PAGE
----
The small Loyal Nine group soon grew into the Sons of Liberty, with branches in every colony. Its members were mostly middle-class merchants, lawyers, and local politicians. They used newspapers and printed sheets called broadsides to encourage the public to support democratic rule in the colonies and fight the imperious taxes. The Sons of Liberty organized boycotts of British goods in protest and successfully pressured Britain to drop the Stamp Act tax, only to see it replaced by different taxes in the Townshend Acts, which faced similar boycotts until most of those taxes were also repealed. But the tax on tea was left in place.
The Boston chapter of the Sons of Liberty was one of the most vocal and active. Its membership included names everyone thinks of when the topic is the American Revolution: Sam Adams, his cousin John Adams, John Hancock, and Paul Revere. Members of other chapters included Patrick Henry and Benedict Arnold.
James Otis, another one of Boston’s Sons of Liberty, made popular the slogan that became the motto for the colonists: “No taxation without representation.” He first said it to protest that Parliament wasn’t treating the colonists like British citizens, but like lesser people. What the Sons of Liberty really feared was being treated like the Irish, a population controlled by London with no say in their own government. According to the English Bill of Rights of 1689, the public—meaning men with property, of course, not women or the poor—had the right to vote for their representatives in the government. Since even the wealthiest colonists couldn’t vote, they had no direct representation in Parliament.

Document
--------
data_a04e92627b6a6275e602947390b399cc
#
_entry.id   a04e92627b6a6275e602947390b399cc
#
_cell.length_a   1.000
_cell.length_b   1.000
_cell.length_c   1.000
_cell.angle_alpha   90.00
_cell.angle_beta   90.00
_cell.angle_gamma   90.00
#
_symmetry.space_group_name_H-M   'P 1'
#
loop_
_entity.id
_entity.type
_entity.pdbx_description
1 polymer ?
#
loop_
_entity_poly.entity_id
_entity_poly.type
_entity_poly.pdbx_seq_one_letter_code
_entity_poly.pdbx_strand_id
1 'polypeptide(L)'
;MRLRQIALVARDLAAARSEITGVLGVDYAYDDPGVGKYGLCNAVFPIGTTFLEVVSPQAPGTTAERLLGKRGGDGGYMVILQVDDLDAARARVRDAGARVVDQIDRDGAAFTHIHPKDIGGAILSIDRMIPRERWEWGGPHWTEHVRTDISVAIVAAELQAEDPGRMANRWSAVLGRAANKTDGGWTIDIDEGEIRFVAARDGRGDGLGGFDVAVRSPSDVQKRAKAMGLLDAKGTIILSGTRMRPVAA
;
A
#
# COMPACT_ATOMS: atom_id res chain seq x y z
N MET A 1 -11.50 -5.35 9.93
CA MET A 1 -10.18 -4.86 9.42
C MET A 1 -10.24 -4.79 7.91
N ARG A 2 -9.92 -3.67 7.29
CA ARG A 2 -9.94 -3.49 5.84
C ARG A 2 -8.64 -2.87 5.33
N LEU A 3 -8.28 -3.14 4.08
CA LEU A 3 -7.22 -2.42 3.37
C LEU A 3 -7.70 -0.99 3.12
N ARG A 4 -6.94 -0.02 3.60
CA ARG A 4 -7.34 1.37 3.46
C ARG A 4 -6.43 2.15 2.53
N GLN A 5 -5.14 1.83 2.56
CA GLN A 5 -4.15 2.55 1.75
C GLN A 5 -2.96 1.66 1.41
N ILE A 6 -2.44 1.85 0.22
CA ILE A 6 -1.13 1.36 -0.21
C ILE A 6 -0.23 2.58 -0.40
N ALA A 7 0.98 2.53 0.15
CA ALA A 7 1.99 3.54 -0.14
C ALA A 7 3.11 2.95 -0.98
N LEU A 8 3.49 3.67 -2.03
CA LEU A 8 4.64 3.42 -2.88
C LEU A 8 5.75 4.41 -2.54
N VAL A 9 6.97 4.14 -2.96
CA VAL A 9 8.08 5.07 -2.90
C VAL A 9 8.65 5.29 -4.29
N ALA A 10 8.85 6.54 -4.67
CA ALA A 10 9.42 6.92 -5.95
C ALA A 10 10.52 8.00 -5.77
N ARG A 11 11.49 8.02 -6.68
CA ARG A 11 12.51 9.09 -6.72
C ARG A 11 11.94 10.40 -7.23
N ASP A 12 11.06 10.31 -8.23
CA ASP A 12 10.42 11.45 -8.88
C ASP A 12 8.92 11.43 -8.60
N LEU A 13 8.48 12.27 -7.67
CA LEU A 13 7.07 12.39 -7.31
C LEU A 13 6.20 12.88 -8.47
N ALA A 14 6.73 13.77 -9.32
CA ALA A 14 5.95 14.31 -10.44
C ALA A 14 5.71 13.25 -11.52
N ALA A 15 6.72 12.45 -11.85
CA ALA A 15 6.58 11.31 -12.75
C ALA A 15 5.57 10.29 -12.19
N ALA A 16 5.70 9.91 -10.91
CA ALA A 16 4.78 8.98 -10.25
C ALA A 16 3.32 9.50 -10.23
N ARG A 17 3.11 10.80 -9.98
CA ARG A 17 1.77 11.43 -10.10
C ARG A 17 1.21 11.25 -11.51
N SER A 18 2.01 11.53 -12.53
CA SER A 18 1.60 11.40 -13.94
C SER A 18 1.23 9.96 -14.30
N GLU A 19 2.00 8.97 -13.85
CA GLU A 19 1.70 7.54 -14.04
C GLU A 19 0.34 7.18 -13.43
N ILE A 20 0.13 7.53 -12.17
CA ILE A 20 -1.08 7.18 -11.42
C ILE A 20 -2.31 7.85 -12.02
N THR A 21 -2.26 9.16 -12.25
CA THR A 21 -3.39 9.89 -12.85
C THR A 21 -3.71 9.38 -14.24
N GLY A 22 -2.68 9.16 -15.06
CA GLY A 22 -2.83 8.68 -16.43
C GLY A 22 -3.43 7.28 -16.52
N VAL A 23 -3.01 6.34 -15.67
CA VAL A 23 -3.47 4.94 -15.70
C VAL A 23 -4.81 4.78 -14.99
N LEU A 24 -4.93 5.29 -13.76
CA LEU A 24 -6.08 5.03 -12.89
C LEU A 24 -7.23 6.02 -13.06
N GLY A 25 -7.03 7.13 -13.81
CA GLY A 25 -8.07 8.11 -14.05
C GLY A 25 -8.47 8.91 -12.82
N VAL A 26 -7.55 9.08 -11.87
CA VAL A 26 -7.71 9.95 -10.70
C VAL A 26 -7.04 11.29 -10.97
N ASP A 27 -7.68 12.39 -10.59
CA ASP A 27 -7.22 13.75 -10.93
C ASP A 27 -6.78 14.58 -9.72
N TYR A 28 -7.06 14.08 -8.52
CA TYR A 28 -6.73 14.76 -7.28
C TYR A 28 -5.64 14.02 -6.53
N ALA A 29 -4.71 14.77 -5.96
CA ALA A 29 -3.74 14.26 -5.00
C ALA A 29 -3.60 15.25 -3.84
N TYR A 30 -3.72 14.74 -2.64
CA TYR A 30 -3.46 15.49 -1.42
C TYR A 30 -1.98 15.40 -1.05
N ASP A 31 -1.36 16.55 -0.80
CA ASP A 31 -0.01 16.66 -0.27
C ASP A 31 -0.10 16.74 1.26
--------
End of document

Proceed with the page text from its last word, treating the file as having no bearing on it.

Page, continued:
With the tea tax, the Sons of Liberty finally had a cause they could rally all the colonies around. King George III could have solved the whole mess by allowing the colonists to vote. Instead he ended up with a lot of tea soaking in Boston Harbor, the first tea party of several. The Sons of Liberty became the Founding Fathers, uniting the thirteen colonies into a new nation, the United States of America.
Marissa Moss's America’s Tea Parties: Not One But Four! is the first nonfiction picture book to ever share that New York, Philadelphia, and Charleston each had their own tea party that took place around the same time as Boston’s. Click here for more info.
_______________________________________________________________ Memorial Day began with broken-hearted civil war wives decorating their husband's graves, but grew to become a day when the nation remembers all of its fallen war heroes. Kerry Hollihan will tell you about the way she celebrates tomorrow.